This much we also know: Tannehill only played in one offense since joining Texas A&M as a teenage freshman under then-head coach Mike Sherman.
Now that Sherman, Miami’s offensive coordinator, is on the hot seat, this is the perfect time to examine what a potential change means for Tannehill.
Would switching to a new offense in 2014 help Tannehill or stunt his growth? That is a major question Dolphins owner Stephen Ross and coach Joe Philbin must ponder over the next several weeks.
We still do not know enough about Tannehill, who is entering a crucial third year. Next season could be make or break for the 2012 first-round pick to determine if he’s Miami’s long-term solution at quarterback.
Sherman has been side-by-side with Tannehill since recruiting the quarterback out of high school. Tannehill played both receiver and quarterback in Sherman's version of the West Coast offense at Texas A&M. He’s also started 32 consecutive games under Sherman with the Dolphins. The loss of continuity should have some level of impact on Tannehill.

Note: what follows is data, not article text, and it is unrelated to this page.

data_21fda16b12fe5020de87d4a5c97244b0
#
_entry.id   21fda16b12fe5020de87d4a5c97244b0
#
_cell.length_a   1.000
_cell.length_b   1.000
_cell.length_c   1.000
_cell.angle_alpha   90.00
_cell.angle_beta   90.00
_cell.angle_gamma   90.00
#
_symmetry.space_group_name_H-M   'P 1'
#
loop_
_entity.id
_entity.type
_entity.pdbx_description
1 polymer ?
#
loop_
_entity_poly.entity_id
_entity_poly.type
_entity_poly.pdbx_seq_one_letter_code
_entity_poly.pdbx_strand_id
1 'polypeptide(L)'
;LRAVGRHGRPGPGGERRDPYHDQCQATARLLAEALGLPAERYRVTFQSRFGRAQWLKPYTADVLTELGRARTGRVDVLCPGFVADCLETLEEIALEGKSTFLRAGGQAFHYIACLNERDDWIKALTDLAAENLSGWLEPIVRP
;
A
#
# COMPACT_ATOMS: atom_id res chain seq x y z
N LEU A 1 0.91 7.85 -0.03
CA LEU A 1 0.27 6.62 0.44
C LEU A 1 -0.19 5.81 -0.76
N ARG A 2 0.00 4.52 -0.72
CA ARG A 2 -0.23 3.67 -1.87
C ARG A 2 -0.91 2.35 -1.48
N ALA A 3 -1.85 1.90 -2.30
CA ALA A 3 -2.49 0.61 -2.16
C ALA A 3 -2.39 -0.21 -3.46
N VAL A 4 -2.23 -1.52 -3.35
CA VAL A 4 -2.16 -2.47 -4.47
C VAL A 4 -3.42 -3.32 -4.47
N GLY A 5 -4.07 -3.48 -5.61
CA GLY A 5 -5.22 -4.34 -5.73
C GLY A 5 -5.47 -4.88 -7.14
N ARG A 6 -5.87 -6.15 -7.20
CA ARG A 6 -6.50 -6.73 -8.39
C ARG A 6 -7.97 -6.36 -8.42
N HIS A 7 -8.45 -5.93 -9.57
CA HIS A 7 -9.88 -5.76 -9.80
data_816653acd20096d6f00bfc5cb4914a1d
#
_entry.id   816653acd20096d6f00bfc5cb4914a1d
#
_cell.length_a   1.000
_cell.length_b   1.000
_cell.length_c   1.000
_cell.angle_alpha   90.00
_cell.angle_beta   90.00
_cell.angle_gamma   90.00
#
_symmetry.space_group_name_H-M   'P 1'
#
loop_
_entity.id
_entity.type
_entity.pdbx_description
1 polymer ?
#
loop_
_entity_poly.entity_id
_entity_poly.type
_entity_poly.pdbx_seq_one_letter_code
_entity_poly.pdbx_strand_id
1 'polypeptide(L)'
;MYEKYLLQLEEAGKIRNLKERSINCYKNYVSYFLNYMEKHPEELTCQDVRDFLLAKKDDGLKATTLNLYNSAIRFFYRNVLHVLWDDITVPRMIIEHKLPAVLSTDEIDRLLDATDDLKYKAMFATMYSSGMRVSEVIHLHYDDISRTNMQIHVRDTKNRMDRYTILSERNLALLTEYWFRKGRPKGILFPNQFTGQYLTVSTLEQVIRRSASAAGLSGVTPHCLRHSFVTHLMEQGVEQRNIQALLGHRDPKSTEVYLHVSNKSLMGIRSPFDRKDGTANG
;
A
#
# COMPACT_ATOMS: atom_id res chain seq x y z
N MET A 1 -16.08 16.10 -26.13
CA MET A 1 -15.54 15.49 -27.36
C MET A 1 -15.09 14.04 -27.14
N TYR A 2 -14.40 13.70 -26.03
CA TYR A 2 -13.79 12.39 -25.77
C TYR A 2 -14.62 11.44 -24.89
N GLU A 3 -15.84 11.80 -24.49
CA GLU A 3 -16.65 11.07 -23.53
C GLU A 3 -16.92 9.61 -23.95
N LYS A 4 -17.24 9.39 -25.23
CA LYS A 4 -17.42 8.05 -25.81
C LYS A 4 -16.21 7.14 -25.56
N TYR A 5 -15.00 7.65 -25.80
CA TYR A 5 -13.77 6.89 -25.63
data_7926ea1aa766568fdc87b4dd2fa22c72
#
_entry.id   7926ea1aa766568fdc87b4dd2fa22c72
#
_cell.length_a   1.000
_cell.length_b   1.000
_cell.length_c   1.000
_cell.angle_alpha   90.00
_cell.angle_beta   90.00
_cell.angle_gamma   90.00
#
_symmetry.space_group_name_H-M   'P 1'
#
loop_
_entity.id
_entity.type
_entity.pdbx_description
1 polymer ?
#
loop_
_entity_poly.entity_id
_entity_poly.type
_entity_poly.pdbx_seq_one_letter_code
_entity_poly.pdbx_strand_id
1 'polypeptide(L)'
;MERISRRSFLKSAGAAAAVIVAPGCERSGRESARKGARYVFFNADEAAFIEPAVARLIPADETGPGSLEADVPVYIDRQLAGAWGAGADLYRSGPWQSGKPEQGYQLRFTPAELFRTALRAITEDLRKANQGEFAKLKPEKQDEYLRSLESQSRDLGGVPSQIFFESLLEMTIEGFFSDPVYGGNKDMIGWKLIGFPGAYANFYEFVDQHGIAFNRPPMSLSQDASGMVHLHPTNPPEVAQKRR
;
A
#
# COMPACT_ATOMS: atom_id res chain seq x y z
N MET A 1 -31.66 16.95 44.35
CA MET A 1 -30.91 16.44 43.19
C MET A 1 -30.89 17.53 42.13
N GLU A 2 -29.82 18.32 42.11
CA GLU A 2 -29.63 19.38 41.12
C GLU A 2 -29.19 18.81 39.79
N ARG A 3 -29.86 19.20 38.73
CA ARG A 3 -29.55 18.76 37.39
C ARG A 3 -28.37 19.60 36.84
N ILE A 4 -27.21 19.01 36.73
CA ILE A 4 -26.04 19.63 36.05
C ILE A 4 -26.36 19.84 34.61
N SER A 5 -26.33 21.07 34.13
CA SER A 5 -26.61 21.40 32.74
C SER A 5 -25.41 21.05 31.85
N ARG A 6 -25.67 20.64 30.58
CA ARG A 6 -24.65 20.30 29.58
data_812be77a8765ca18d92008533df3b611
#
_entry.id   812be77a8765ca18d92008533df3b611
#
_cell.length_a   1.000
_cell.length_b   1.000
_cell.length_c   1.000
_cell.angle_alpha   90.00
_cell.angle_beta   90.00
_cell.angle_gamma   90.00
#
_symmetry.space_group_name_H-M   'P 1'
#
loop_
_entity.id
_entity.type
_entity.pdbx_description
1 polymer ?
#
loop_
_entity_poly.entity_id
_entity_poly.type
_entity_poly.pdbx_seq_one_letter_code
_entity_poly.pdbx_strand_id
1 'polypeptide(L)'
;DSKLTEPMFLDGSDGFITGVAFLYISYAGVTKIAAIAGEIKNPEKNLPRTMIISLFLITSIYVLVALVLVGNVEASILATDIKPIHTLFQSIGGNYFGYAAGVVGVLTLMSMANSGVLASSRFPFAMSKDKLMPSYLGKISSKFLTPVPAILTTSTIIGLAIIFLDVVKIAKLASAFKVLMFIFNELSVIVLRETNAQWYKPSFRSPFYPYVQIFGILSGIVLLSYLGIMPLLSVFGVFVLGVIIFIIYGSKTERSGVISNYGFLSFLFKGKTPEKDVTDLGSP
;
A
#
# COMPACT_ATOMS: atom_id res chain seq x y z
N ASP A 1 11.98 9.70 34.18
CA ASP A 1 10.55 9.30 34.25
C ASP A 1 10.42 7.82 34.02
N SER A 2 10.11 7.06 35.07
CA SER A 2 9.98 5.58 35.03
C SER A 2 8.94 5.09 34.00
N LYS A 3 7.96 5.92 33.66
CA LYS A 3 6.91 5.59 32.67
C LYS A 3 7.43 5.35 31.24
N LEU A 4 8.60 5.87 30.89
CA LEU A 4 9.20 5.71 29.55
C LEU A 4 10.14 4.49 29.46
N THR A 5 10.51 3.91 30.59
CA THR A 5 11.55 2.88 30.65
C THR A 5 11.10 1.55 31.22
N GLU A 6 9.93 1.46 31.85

What if Tannehill gets off to a slow start next season learning a new offense? It will be playoffs or bust for the Dolphins in 2014, and they cannot afford to have poor quarterback play.
But there is enough evidence to suggest Tannehill isn’t growing fast enough at the NFL level. With Sherman’s offense, Miami was ranked 27th in yards, 26th in scoring and 20th in passing in 2013.
According to those ugly statistics, a scheme change on offense appears worth the risk.